Choose one soft skill that you think you could improve on. Are you working on your adaptability? Place yourself in a new environment even if it's something as simple as attending a new workout class that is totally out of your comfort zone and see what it’s like, how you respond, how you might approach it differently in future, etc. Keeping an open mind can unlock a lot of doors.
Identify what it is that this person is doing well and try to mimic it. Even asking a friend, colleague, or mentor how they personally have developed this soft skill could be a great starting point.
While you’re at it, make sure they’re realistic, too. Prioritizing these goals will be important and can even help during an interview if asked, “What’s one example of a challenge you overcame in a project or scenario and how did you navigate it?” By acknowledging that you had to work for something in order for it to succeed demonstrates that you successfully combined your hard and soft skills. Combining your technical abilities with your soft skills is a great demonstration of self-awareness and drive for growth.
Whether you’re still in college and have a campus career center at your disposal or you are settled into your career, using a platform like LinkedIn to build new skills, the resources are out there and readily available at your fingertips. The only thing that is holding you back from your success in developing soft skills is yourself.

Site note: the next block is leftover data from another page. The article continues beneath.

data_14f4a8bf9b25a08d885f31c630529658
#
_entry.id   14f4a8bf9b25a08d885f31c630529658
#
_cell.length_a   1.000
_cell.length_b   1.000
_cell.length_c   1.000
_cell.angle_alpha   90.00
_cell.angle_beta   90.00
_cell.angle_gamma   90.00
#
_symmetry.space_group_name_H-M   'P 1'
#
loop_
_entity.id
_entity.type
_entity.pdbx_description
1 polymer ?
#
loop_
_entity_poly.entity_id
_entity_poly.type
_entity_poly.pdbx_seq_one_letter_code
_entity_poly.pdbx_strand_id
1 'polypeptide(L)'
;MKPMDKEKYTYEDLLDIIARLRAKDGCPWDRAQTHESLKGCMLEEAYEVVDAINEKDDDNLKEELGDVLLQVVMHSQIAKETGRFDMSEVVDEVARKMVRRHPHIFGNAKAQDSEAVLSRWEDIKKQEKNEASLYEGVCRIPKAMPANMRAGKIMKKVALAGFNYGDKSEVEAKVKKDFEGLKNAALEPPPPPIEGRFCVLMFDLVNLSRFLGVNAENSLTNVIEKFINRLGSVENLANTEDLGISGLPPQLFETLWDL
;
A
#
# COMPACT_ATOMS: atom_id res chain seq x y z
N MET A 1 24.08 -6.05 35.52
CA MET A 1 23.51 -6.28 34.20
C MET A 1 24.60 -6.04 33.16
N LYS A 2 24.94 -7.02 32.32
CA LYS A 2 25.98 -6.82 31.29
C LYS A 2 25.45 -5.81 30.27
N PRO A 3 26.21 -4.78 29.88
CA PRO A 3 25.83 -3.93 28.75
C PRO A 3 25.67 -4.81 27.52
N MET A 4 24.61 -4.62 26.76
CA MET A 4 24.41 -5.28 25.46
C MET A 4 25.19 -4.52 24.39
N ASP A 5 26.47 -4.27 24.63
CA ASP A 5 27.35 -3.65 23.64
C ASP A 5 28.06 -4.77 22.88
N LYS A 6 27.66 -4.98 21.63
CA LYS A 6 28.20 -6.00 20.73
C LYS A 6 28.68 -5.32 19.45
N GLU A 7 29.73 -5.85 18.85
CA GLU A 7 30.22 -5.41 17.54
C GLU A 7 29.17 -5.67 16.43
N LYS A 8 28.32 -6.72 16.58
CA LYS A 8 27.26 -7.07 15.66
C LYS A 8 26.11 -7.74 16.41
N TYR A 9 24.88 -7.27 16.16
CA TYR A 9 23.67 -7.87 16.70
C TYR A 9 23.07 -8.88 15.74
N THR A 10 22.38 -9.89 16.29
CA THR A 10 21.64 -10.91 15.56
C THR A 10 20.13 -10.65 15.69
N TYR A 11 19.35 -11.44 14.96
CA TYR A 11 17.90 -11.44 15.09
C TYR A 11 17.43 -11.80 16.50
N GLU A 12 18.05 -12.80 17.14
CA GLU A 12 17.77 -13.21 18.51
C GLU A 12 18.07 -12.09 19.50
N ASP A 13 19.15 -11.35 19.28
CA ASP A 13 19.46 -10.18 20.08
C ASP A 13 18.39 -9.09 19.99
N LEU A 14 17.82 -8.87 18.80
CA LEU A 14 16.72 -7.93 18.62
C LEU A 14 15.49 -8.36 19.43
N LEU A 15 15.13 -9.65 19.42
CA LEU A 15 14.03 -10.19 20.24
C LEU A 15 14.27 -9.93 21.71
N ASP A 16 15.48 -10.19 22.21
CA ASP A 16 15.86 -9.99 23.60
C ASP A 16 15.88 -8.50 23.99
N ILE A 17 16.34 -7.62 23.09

Applying for jobs and interviewing can be a humbling experience. Your hard and soft skills will need to be at center stage and building a personal brand isn’t easy. As a recent graduate, I can now reflect on my college years and say I’m thankful for the diverse experiences I’ve had in my education, job search, and current career. It’s also apparent to me, now that I am here at PTC, that soft skills, in any role, are a major part of finding success and working well with others. Don’t be afraid to self-advocate, get out of your comfort zone, and pursue your dream job!